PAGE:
Global solar industry landscape may render US ITC findings superfluous

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The upshot of the US International Trade Commission ruling back in November 2012 that imposed import duties on c-Si modules coming into the US (that used China-made c-Si cells) was simply to increase a trend that had already been in place within the PV industry for some years: the use of outsourcing key component supply (sometimes wafers, often cells).

No new strategy was required by the leading c-Si module suppliers from China to ship to the US. They just needed to balance the supply of outsourcing to ensure that Taiwan cells that were made into modules went to the US.

In the past, there was no great driver for where these modules shipped; nor was there a geographic driver behind whether Taiwan cell makers or tier two Chinese cell makers were used for supply, as OEM partners, or as tolling sources.

At the time, a duty on cells and modules would have certainly required faster action by the leading players in China. By no means a showstopper to growing market share in the US, it would have needed the leading tier one c-Si Chinese makers to do something that was slightly different then – more outsourced or OEM supplied modules.

The global PV industry has changed in the past two years

Fast forward to the start of 2014, and c-Si manufacturing is very different to October 2011 when the first case was filed. The classic model of in-house made wafers/cells/modules is largely confined to the history books. Now, flexibility and strategic use of outsourced partners is the name of the game.

This extends from companies simply wishing to ship more modules than their effective in-house capacity permits, to those that are trying to get out of manufacturing and rely on rebranding and having strong and profitable downstream business operations. Chinese and non-Chinese c-Si manufacturers have adopted this as an essential survival method in the past 12 months.

Therefore, even if the US ITC decided to impose duties on both cell and module production from China, the workaround is actually already in place. A striking example of this is ReneSola, a leading Chinese tier one module supplier that has just been ranked by NPD Solarbuzz as the sixth largest for module supplier globally in 2013.

ReneSola has the capability of shipping over 2GW of c-Si modules annually today, but almost half of the module capacity is ‘virtual’, in that it is operated by strategic OEM supply with overseas manufacturers in Poland, South Africa, South Korea, Malaysia, Turkey and India.

Similar – but perhaps not so drastic – module supply arrangements are in place with most of the leading Chinese c-Si module suppliers to the US market. Those lacking the level of volume necessary to maintain and grow market-share in the US will find no shortage of willing partners outside China, very happy to get low-risk, repeat business at the 100MW level, albeit at low margins. In fact, given that the raw material pricing is affected by the dominant (Chinese) module supplier, the OEM partner simply needs to churn out modules on tap each month.

Throw in the legal due diligence process that will accompany the new ITC case and any final ruling could be months away if challenged, and there is more than enough time for any of the Chinese to put the necessary measures in place.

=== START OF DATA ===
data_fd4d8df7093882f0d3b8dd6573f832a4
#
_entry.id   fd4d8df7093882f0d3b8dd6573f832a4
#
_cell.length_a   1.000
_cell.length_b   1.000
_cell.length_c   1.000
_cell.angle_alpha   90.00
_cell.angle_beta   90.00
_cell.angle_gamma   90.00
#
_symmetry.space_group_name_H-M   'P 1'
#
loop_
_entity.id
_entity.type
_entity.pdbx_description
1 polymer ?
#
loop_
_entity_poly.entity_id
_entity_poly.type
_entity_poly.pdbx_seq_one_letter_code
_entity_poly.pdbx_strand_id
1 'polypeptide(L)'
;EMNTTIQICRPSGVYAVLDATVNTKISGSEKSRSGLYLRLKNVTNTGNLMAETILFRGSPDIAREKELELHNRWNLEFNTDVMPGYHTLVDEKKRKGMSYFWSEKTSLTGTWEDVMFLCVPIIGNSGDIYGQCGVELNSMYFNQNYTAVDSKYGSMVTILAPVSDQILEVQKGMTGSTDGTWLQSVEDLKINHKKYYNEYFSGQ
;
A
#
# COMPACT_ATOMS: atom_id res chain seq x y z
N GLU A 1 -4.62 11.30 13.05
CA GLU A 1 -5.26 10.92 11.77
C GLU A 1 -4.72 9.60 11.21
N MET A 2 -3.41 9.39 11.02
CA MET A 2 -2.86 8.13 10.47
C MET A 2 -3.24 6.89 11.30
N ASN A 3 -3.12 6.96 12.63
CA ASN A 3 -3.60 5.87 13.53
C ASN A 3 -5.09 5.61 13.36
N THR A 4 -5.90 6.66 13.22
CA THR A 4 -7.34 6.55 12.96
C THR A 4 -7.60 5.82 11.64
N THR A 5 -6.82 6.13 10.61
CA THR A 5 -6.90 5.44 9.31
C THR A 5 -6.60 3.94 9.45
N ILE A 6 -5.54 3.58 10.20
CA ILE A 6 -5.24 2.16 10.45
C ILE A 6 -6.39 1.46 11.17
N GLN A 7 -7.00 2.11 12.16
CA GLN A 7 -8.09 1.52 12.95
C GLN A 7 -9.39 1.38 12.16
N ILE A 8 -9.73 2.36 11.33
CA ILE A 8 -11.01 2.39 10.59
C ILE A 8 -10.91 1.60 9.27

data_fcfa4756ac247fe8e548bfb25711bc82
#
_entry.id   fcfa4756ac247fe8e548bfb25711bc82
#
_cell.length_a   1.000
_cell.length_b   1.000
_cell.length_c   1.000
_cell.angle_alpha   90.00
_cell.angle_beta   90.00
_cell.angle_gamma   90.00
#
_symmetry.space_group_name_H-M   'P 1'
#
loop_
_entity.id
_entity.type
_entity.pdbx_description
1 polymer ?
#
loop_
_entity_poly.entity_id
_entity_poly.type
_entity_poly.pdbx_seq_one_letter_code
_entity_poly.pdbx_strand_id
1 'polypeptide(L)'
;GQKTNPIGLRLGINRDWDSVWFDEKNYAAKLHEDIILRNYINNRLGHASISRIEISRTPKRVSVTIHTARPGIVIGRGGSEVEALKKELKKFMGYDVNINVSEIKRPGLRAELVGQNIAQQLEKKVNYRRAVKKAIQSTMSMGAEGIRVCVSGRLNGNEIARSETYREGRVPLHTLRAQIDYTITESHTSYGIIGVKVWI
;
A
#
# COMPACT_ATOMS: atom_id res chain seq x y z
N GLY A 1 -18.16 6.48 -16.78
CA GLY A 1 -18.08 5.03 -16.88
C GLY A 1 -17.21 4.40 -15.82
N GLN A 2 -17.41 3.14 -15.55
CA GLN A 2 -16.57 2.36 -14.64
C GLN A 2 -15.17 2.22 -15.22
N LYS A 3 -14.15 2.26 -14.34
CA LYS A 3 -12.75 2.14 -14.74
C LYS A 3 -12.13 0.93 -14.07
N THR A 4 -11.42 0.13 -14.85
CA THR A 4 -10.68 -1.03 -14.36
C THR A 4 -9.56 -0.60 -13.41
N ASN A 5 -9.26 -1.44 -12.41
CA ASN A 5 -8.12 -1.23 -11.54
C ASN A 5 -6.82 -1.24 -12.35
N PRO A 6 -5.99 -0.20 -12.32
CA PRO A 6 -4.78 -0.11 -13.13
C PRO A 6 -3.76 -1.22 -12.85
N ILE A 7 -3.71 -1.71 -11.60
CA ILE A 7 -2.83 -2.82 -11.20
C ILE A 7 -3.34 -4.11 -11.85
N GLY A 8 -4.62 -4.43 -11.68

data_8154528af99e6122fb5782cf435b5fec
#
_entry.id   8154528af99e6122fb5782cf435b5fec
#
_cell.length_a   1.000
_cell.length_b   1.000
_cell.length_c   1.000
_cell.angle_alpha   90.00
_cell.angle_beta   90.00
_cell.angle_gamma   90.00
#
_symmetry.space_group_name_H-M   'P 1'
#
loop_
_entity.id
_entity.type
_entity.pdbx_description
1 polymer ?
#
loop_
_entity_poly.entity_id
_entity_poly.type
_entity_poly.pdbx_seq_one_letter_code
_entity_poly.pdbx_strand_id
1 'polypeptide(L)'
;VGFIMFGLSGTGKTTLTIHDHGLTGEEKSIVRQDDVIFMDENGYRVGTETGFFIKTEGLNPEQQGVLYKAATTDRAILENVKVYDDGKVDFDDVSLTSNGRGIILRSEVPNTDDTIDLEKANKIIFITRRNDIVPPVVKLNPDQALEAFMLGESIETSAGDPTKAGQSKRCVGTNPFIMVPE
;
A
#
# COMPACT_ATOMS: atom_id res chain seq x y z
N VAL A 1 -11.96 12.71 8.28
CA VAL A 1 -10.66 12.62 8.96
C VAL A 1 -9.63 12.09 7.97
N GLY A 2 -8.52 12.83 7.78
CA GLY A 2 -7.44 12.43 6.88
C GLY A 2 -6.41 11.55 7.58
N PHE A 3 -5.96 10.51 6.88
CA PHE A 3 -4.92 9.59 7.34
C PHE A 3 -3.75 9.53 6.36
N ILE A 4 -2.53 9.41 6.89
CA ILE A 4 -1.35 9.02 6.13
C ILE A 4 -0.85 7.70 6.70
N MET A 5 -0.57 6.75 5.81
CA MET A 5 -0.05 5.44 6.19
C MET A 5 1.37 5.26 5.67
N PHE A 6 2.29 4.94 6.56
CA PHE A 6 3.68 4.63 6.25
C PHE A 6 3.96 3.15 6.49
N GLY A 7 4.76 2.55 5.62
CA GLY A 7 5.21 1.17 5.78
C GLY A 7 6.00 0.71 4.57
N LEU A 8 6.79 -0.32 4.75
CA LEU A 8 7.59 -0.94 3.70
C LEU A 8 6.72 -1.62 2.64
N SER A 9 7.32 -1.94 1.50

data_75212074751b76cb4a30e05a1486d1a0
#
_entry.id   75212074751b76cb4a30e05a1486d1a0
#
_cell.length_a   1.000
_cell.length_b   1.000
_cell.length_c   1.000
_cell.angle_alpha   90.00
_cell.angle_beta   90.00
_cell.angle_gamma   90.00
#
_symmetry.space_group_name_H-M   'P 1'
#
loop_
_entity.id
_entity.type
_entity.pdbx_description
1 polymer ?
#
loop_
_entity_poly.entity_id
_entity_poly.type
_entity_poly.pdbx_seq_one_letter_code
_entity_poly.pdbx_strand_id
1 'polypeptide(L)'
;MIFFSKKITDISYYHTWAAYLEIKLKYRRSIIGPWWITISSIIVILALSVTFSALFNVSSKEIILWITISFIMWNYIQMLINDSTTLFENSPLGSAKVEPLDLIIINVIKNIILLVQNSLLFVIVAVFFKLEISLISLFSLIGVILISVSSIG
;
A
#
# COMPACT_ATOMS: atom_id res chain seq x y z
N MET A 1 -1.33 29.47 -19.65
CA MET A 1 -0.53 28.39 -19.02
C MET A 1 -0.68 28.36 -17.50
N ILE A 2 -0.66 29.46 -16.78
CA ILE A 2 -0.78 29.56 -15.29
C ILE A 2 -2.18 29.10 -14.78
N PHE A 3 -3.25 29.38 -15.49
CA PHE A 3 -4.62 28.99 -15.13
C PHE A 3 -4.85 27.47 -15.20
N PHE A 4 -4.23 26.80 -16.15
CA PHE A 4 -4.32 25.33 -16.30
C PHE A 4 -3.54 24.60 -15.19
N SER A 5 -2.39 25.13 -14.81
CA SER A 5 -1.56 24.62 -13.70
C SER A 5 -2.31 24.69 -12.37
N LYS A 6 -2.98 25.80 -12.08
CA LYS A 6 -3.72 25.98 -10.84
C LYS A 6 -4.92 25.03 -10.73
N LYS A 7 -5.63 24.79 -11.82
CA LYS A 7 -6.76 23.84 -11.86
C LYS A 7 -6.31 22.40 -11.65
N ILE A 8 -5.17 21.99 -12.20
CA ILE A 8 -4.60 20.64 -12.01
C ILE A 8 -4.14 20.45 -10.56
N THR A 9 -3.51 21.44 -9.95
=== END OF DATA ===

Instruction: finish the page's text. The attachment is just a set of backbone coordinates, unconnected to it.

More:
OEM module outsourcing has become standard protocol

With the leading Chinese suppliers to the US market having shifted economy of scale to the multi-gigawatt level now (from a raw material standpoint, not necessarily in-house manufacturing), the economics simply of evaluating a 100MW pure-play module operations overseas are not that critical.

Within the context of striving for global market share dominance in the long term, a few pennies extra on costs for the US portion of module shipments is easy to accommodate. Of course, the US end market is a higher price market than many others, so the net effect on global margins likely evens out.

Furthermore, name a country or state that would still not welcome inward investment or overseas-backed domestic manufacturing, by way of rent-free land, subsidies, etc. Having a couple of hundred module assembly jobs is a massive deal to emerging regions, desperate to show the outside world that their renewables roadmaps are real and credible and are tied to domestic manufacturing.

What are the other options to consider?

Now, what would put the cat among the pigeons in China would be if the ITC decided that the investigation should not be confined to mainland China, but include Chinese Taipei, aka Taiwan. But this would hurt almost everyone from the non-thin-film sector selling into the US market, and the US PV market would be the biggest loser here for sure.

The other option – that would be equally destructive – would be to take things back further to wafer manufacturing. If so, then the obvious question would be: where do 5GW of non-Chinese wafers come from in 2014, with the Japanese end market likely still being prioritised over the US until 2015/2016?

Retroactive penalties?

Ultimately, if the ITC deems that using Taiwan cells was a non-compliant approach by the Chinese module suppliers and that AD/CVD charges should have applied, then – aside from the Chinese using foreign cell and module manufacturing – the only real hit may be a one-time retroactive charge. Whether any retroactive ruling goes back to the date of the initial filing (October 2011) or the new filing will be a very interesting question, and one that no shortage of legal representatives will be called upon to debate.

Therefore, while alarm bells have been sounding in random quarters regarding the impact of any new ITC ruling, it could be that a good dose of global reality is needed to dampen the excitement.

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